Today’s Ginger Meggs featured Aggie saying she closed her kissing booth because of “Too many Boofheads.” Some international readers were curious to note that boofhead is an Australian colloquialism with which they aren’t too familiar! Too right it is.
Speaking as a boofhead myself, I can tell all readers that it’s an insulting term meant for people making stupid decisions and being overall foolish morons. It gets thrown around affectionately also, but it all depends on the context.
But where did the term ‘boofhead come from?
“R. B. Clark, or Bob Clark was born in 1910. He became a draughtsman before creating comic strip ‘Boofhead’, that originally ran daily in Sydney’s Daily Mirror from 1941 until its creator’s death in 1970. It also ran in other Australian cities.
There were at least 30 Best of Boofhead annuals from 1957 to 1962 and Invincible Press published a number of Boofhead comic books between 1945 and 1962.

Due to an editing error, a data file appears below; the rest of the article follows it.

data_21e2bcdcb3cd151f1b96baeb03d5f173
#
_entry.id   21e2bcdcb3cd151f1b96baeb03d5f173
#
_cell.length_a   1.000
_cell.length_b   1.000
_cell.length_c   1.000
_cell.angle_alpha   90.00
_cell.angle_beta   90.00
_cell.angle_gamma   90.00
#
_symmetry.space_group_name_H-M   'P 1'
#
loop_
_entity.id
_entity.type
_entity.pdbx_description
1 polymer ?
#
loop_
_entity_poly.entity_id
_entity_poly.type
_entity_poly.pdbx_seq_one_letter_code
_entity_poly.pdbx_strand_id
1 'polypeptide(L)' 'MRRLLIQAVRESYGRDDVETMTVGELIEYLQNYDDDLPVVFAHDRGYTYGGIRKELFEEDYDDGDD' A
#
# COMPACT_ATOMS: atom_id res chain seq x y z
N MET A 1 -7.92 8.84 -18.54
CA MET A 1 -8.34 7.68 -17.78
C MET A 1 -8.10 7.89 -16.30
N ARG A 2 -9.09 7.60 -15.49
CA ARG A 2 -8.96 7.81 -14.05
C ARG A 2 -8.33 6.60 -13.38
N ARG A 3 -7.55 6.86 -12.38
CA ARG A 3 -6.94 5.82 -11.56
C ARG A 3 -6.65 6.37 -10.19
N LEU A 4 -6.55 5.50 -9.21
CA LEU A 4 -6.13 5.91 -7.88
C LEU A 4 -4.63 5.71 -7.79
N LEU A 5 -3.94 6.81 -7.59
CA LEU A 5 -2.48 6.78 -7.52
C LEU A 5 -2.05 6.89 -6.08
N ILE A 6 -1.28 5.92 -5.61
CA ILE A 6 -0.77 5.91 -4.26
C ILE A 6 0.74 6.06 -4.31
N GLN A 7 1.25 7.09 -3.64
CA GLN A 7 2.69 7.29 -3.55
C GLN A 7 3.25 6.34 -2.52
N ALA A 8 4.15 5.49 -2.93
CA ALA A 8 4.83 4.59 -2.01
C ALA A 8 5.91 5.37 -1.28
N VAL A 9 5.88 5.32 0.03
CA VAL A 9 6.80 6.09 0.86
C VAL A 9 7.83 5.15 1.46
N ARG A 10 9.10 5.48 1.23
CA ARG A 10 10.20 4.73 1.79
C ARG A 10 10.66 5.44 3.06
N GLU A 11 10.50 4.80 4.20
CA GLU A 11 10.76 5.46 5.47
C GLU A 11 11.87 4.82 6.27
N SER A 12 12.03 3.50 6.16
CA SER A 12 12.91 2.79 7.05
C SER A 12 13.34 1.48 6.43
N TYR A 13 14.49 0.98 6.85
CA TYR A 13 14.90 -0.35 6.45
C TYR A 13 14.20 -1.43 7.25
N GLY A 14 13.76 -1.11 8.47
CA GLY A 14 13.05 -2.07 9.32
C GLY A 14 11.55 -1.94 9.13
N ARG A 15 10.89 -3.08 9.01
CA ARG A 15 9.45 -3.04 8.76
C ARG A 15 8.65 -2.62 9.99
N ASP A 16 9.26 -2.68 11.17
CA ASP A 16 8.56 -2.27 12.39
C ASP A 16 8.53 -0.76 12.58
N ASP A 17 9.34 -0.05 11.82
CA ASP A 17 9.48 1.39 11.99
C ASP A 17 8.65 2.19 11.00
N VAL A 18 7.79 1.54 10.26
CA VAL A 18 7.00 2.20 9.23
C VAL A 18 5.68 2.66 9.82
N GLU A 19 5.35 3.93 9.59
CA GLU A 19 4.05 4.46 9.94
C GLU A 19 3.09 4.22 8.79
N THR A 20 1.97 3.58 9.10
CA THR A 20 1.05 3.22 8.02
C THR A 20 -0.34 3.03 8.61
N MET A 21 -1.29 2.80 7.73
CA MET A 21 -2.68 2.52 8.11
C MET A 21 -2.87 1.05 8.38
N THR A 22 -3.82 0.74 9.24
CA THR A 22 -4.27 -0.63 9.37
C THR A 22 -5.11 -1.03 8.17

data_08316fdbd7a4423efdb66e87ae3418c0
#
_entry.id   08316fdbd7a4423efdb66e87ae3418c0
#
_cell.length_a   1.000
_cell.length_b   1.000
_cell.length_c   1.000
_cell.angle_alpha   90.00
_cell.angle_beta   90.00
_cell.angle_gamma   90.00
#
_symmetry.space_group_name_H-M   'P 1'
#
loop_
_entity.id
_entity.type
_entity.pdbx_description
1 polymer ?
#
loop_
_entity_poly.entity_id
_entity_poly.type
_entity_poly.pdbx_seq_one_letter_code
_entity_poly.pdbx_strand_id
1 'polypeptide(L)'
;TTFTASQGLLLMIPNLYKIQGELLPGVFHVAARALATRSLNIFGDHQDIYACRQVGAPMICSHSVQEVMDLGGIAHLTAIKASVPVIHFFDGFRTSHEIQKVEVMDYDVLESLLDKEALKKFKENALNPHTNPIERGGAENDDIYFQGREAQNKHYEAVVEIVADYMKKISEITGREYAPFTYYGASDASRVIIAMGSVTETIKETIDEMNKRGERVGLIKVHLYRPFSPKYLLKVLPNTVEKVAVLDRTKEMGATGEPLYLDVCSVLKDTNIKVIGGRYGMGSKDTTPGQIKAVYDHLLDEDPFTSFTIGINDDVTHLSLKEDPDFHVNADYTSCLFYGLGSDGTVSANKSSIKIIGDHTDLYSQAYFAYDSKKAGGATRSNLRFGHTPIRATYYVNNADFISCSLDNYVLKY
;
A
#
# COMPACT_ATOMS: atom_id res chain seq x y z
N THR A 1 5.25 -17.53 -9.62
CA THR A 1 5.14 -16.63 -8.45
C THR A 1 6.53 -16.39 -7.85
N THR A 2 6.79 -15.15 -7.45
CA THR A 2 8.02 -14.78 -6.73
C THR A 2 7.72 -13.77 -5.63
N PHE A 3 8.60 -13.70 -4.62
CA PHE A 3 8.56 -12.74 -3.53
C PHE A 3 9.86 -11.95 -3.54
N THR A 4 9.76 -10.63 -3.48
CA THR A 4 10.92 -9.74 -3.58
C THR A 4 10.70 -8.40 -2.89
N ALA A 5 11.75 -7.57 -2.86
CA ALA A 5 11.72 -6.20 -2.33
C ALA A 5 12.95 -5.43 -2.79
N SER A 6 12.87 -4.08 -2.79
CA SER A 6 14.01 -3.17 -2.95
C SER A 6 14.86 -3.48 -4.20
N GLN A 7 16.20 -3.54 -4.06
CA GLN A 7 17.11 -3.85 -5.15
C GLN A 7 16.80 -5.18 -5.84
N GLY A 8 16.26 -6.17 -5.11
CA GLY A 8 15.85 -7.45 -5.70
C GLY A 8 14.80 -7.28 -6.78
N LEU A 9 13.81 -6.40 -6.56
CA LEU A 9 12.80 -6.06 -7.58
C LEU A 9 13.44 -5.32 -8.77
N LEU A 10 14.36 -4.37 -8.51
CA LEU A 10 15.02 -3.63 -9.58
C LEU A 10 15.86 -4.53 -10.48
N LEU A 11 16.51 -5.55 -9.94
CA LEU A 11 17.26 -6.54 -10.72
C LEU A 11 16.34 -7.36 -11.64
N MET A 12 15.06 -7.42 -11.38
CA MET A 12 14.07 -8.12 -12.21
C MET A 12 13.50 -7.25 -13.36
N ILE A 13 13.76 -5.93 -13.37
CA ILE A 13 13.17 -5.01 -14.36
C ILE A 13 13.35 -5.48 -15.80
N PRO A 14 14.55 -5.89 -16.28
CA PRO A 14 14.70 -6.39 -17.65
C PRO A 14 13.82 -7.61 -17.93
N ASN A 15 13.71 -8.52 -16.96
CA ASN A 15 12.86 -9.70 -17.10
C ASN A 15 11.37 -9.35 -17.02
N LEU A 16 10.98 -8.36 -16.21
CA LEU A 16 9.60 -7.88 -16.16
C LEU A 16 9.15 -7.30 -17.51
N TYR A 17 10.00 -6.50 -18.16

Boofhead was simplistically drawn featuring a man in a waistcoat with an elongated nose and a cantilever hairstyle.
Writing in the Sun-Herald in November 1979, Mike Gibson claimed Clark’s graphic style was static and it is often written that he asked management for permission to take drawing lessons to attain more fluidity.
These requests were refused, as ‘Boofhead’ was popular as he was.
There have been claims that both Kerry Packer and Rupert Murdoch were nicknamed Boofhead at school.
There may be no truth in these rumours and Murdoch did not seem to be bothered by the comic as he kept it going after taking over the Daily Mirror in 1960.
The popularity of the Boofhead led to the erection of a 4.5-meter statue of ‘Boofhead’ by NSW politician Clive Evatt at his property at Leura in the Blue Mountains.
The comic strip Boofhead was the inspiration behind the popular nickname “boofhead”, which means a bit silly, clumsy or foolish.”
For effect, I drew in the one and only boofhead into the final panel of the strip as a polite nod to the characters -and the colloquialism’s- creator. Hope you all enjoyed it!
Got more questions about Aussie terms and culture? Drop me a line and say G’day!